December 17, 2009 / 12:31 PM / 8 years ago

Germany and Spain seek to cut H1N1 vaccine orders

3 Min Read

* German states discussing reduced deliveries with Glaxo

* Spain aims to return unused vaccine to various companies

* Move reflects slow uptake, could hit company profits

By Ben Hirschler and Kate Kelland

LONDON, Dec 17 (Reuters) - Germany and Spain want to reduce deliveries of swine flu vaccine and potentially return excess supplies to manufacturers, due to low uptake of the shots, in a move that could hit drugmakers' profits.

Germany's health ministry said on Thursday that some German states had been in talks with Britain's GlaxoSmithKline about reducing deliveries of H1N1 vaccine, but the talks had as yet yielded no results.

The German federal government will also start negotiations in January with other countries that might be interested in taking some of its excess supplies, he added.

Germany said earlier this month it wanted to sell on more than 2 million H1N1 vaccine doses because of weak demand at home.

Spain's health minister Trinidad Jimenez said her country was negotiating with the producers of H1N1 vaccine to return excess stock, after people considered at high-risk from the new flu virus largely snubbed a vaccination campaign.

"We are speaking with the pharmaceutical companies" about returning unused vaccine, specialist news service APM Health Europe quoted her as saying.

"The contracts signed with the companies from which we acquired the vaccines included clauses which allow the return of unused vaccines to the companies so they can be distributed to other countries," Jimenez added.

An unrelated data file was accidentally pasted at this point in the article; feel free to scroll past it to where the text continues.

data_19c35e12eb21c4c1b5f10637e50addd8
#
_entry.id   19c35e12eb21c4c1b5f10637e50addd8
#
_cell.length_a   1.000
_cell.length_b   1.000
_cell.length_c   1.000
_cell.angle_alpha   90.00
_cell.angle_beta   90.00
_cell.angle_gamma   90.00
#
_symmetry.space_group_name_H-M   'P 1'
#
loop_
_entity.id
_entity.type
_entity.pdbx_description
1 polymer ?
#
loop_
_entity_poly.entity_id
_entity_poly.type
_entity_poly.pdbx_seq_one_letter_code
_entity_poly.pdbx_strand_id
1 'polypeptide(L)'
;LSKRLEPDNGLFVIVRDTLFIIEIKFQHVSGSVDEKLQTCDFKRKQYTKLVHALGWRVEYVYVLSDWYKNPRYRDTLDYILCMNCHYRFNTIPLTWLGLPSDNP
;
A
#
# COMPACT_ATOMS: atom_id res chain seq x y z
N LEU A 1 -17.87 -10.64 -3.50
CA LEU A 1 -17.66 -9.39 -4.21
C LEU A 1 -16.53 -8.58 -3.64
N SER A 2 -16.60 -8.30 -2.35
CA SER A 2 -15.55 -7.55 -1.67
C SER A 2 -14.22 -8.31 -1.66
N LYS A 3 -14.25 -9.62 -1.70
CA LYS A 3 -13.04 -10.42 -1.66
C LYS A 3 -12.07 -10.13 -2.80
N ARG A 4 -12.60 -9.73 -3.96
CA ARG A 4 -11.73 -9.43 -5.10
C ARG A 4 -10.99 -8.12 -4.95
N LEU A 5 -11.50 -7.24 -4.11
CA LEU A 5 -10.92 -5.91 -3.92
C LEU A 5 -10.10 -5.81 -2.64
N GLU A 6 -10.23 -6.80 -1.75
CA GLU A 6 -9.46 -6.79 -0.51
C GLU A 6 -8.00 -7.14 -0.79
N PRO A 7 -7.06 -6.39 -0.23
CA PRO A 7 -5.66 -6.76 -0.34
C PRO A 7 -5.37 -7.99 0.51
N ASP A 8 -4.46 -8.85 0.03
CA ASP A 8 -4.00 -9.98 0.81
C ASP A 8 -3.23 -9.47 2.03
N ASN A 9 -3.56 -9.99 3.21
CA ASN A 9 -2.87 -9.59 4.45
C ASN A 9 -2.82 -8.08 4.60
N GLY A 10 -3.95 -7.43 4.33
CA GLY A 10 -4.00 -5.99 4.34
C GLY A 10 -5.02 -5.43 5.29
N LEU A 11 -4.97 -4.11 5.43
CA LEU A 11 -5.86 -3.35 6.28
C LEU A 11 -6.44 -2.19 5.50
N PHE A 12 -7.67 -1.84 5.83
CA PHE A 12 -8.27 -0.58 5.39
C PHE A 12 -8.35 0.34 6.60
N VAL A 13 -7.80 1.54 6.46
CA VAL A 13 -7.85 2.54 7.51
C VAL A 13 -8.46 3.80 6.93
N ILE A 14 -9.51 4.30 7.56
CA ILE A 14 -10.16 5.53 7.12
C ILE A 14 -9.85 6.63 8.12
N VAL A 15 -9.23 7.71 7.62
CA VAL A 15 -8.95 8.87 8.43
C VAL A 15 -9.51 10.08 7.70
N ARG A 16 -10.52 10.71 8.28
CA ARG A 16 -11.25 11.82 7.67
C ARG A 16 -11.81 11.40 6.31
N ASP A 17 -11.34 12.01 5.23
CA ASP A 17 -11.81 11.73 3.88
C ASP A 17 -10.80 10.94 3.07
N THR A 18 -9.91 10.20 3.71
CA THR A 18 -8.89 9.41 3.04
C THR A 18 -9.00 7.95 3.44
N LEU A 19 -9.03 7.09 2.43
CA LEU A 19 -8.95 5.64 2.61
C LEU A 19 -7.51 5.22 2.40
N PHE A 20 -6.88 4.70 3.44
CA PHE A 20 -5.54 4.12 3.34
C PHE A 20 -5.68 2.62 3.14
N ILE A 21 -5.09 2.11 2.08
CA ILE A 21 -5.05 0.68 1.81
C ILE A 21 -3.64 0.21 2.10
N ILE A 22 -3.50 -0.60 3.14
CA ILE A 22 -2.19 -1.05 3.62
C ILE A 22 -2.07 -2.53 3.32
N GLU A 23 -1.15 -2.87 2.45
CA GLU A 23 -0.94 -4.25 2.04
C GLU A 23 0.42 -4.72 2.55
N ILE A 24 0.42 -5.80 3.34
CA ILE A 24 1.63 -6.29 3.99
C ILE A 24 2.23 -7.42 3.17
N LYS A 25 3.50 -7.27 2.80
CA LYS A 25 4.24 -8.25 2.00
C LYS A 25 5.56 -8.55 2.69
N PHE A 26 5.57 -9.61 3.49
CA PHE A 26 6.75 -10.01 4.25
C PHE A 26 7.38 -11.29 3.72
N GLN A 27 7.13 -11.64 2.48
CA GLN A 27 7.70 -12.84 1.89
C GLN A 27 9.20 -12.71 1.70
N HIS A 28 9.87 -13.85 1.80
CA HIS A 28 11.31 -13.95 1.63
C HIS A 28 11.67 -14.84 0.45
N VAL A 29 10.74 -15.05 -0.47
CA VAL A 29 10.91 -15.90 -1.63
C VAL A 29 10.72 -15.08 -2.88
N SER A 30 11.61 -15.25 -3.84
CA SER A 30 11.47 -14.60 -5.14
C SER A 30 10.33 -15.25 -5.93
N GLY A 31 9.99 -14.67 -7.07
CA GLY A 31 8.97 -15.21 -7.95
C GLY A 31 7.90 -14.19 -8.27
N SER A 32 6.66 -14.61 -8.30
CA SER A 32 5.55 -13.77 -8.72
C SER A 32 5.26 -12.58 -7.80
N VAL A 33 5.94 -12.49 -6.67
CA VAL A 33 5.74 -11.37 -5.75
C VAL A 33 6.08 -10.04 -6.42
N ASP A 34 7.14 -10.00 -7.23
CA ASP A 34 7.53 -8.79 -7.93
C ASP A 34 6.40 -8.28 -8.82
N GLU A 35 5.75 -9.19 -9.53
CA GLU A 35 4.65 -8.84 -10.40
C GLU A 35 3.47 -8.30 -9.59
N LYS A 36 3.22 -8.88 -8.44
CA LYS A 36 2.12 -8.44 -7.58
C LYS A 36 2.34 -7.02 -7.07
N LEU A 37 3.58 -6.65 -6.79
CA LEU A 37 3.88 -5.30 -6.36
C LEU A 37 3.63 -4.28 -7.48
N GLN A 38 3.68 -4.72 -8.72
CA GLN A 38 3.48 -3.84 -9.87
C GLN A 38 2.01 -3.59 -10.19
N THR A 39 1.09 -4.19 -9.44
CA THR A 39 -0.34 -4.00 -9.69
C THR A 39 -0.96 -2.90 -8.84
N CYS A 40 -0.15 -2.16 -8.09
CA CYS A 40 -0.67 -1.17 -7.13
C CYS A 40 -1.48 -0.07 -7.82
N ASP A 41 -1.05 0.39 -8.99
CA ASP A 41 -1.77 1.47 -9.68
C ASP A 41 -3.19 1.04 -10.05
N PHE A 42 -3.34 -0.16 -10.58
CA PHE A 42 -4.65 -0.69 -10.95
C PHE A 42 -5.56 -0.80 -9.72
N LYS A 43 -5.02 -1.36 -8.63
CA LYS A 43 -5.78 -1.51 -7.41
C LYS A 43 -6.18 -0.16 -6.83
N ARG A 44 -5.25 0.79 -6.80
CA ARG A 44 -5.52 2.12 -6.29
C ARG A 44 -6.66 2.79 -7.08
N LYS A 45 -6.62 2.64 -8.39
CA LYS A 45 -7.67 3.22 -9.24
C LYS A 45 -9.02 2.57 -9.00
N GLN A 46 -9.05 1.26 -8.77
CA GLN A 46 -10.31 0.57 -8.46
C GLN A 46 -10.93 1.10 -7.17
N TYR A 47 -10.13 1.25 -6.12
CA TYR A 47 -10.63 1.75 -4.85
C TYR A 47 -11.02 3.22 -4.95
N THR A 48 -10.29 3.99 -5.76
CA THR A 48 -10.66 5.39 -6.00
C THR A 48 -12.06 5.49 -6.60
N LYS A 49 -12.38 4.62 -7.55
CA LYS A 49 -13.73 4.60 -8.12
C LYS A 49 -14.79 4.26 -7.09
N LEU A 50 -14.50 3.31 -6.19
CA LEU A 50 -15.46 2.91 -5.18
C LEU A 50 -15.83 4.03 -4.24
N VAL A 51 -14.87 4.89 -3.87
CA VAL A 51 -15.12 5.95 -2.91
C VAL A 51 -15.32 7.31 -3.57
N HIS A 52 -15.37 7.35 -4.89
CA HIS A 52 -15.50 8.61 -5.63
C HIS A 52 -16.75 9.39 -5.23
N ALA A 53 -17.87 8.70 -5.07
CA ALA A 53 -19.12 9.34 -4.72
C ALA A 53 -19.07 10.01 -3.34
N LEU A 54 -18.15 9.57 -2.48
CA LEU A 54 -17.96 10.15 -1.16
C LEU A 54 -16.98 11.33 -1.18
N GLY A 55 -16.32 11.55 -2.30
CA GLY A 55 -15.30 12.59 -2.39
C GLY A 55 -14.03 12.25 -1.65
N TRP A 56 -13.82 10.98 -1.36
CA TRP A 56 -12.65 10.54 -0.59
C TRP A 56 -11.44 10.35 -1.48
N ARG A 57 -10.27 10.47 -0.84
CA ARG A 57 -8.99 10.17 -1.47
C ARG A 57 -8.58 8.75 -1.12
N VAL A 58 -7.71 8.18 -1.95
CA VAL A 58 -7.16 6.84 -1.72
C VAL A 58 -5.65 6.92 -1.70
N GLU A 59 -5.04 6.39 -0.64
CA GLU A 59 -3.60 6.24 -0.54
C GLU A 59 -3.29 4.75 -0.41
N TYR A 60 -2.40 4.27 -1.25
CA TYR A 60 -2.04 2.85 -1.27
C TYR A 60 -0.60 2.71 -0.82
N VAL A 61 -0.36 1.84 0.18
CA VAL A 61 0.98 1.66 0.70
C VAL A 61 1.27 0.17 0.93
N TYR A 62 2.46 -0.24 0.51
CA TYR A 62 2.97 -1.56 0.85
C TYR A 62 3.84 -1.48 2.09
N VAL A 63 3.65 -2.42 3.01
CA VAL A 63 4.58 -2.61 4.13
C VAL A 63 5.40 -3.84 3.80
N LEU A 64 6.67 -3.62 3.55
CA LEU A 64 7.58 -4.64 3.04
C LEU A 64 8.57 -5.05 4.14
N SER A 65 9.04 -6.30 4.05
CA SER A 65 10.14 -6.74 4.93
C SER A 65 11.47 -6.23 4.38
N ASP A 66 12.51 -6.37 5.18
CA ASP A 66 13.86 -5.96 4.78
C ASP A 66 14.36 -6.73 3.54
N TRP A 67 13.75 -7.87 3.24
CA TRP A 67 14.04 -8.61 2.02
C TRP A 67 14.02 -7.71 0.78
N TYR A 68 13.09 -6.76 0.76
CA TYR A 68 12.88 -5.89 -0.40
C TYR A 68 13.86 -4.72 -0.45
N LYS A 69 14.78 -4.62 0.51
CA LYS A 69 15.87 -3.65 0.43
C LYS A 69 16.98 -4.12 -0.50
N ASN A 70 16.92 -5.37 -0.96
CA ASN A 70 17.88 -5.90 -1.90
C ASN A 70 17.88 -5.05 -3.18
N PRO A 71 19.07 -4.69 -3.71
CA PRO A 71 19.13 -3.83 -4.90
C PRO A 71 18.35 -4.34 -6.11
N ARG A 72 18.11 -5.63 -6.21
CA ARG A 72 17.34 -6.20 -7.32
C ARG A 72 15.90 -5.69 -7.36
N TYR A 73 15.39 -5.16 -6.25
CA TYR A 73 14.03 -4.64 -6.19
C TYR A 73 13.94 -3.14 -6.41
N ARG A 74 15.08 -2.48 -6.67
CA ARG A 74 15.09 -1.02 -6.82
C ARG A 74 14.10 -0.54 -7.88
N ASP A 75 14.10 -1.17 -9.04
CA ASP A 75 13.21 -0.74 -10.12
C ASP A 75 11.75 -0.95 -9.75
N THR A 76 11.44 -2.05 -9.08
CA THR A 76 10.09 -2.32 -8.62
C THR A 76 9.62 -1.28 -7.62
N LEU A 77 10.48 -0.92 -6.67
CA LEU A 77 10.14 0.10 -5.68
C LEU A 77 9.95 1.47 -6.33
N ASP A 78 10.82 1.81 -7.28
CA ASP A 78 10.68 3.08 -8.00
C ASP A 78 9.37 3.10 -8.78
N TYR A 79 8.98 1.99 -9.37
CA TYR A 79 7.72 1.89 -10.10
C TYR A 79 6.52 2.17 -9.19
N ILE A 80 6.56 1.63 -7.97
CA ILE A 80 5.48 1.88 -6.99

Germany ordered 50 million doses of H1N1 vaccine from Glaxo, while Spain bought 22 million doses from Novartis, 14.7 million from Glaxo and 400,000 from Sanofi-Aventis.

Analysts at Morgan Stanley said revenues generated from swine flu were expected to total $600 million for Novartis, 2.2 billion pounds ($3.6 billion) for Glaxo and 750 million euros ($1.1 billion) for Sanofi, to be booked in the last quarter of 2009 and first three months of 2010.

"The return of excess quantities by Germany and Spain creates downside risk of up to 15 percent of total swine flu revenues for these companies," they said.

Officials at the drug companies were not immediately available to comment. (Additional reporting by Thorsten Severin in Berlin; Editing by Sharon Lindores) ($1=.6115 Pound) ($1=.6942 Euro)

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